After a six-year wait, the Americans with Disabilities Act swimming pool guidelines have become the law of the land.
Commercial aquatics facilities now have 18 months to comply with the new requirements.
“In some ways, this is like a 2011 version of the Virginia Graeme Baker Act,” said John Caden, director of pool lifts at S.R. Smith in Canby, Ore. “VGB brought a lot of turmoil, but also a lot of opportunity.”
Certain sections of the ADA have been revised, and updates include adoption of the 2010 Standards for Accessible Design, which establishes detailed accessibility requirements for pools.
For service technicians, those requirements may pave the way to new business, Caden said.
A provision in the law called “Maintenance of Accessible Features” mandates regular maintenance on pool lifts and similar products; which is work that can be performed by a service tech.
Caden also estimated that approximately 100,000 commercial pools currently are noncompliant, and each of those facilities may need new equipment, and someone to install it.
The law mandates that any commercial pool containing more than 300 linear feet of pool wall perimeter must have at least two means of entry that are wheelchair accessible.
One entry is required to be either an automated lift, or a sloped entry. The second can be a lift or a sloped entry — or it can be one of several other methods: pool access stairs, a transfer system that resembles a set of small portable stairs; or a transfer wall, which is a low wall with handles that helps people lift themselves over the side of the pool.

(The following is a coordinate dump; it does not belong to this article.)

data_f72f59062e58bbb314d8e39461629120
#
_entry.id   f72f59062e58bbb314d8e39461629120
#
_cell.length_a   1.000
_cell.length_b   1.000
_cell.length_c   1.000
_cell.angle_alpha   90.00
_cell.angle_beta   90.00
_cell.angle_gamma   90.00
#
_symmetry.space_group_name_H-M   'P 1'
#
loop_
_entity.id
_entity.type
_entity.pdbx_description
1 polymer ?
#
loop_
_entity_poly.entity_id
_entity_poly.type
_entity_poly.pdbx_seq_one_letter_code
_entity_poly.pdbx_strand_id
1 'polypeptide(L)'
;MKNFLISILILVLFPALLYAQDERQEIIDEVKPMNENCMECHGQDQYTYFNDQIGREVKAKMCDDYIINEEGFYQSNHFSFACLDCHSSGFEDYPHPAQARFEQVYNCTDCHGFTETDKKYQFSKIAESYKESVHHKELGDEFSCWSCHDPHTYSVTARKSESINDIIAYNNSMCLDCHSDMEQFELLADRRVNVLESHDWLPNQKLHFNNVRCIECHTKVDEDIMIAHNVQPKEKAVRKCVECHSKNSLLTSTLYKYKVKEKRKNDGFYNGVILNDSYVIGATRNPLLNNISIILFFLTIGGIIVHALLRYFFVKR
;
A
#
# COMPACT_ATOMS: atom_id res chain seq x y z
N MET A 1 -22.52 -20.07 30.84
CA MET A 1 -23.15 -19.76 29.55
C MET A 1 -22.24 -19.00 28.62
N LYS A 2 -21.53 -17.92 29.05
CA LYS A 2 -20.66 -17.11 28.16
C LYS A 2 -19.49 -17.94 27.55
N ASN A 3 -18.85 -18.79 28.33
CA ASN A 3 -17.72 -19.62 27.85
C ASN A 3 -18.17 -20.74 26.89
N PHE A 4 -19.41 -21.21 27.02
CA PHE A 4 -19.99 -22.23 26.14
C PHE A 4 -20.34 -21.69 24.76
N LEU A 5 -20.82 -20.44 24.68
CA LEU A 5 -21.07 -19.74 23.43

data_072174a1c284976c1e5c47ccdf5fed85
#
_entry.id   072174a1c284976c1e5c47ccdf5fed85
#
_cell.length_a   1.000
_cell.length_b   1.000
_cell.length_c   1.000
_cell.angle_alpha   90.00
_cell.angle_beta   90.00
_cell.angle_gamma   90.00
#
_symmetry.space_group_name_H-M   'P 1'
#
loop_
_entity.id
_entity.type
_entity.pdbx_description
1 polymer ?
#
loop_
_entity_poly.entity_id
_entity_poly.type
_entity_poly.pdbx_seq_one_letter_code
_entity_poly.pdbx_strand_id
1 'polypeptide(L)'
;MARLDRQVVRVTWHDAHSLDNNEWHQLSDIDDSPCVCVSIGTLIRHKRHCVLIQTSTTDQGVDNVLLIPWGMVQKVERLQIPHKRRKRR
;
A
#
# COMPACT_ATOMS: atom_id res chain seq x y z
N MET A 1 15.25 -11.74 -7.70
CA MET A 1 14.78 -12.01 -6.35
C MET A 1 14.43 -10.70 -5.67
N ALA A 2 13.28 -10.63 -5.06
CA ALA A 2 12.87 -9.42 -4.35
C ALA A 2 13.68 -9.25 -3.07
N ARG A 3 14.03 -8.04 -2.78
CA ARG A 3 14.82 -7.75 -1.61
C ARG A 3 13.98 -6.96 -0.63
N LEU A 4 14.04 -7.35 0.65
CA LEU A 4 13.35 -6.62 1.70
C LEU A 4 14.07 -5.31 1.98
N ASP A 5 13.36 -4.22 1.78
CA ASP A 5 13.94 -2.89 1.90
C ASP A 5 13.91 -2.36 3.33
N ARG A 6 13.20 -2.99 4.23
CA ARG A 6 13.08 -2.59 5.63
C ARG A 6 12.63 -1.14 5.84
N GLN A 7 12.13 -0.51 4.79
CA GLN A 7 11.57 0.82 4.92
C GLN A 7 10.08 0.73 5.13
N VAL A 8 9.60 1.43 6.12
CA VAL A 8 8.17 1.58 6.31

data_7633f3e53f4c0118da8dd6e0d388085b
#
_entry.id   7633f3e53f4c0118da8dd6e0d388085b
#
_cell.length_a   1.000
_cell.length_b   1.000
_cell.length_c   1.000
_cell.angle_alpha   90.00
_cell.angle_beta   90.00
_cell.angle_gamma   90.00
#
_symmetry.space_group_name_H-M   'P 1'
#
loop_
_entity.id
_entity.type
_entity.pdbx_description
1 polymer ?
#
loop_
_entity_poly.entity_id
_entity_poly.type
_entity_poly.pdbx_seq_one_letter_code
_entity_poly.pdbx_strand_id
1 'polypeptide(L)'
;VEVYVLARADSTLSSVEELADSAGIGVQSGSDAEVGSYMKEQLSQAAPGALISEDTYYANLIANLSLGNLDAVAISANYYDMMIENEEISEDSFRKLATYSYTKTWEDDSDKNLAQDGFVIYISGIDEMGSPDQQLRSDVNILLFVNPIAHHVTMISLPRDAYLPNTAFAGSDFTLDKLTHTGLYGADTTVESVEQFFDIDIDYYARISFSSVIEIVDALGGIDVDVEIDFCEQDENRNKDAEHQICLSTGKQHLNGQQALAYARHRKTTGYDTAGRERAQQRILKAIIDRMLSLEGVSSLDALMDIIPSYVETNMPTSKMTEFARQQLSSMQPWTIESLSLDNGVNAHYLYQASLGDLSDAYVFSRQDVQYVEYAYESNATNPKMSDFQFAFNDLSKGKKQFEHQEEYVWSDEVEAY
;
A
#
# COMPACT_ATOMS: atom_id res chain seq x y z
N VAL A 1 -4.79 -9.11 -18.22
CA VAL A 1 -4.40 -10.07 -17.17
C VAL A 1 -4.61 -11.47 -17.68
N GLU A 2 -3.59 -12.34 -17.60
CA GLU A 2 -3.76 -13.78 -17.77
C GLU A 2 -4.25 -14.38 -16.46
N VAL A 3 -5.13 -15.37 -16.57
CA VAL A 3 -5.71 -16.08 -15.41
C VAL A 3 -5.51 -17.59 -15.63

Pools with less than 300 linear feet of pool wall perimeter need one accessible means of entry: either a lift or sloped entry. Spas need one entry, which can be either a lift, a transfer system or a transfer wall.
Facilities that are not in compliance could face lawsuits and complaints filed against them with the U.S. Department of Justice. So awareness of the new requirements is key for pool professionals, said Ken Sanders, owner of Pool Pro’s in Tucson, Ariz.
“It’s important for service technicians to be aware of the new law and what the requirements are so they can keep their customers up to date,” he explained.
The law will become effective in April 2011, and will apply to all newly constructed commercial pools. Existing facilities will be allowed one year from that date to bring their equipment into compliance with the standards. However, most pool operators and designers have long been using the guidelines, which were first published in 2004.
In view of the signing’s publicity, some manufacturers of lifts and related equipment already have begun spreading the word about their offerings.
“I think … there’s potential for expansion in this market because [legislation] is going to attract people to the category,” said Brett Fritts, vice president of marketing and business development at S.R. Smith. “We could see existing players maybe being acquired, or additional investment made in them. ... A company outside the industry that makes complementary types of products might attempt to enter the aquatic access space.”
Others, however, say the ADA law may attract less manufacturer attention than more contentious legislation, such as the VGB Act, has in the past.
“I believe the product marketplace will stay pretty similar,” said Bruce Giffin, national sales manager at Aqua Creek Products, LLC, in Missoula, Mont. “This is more about compliance than about safety.”
He added, though, that he does “see the potential for a slight increase in the marketplace.”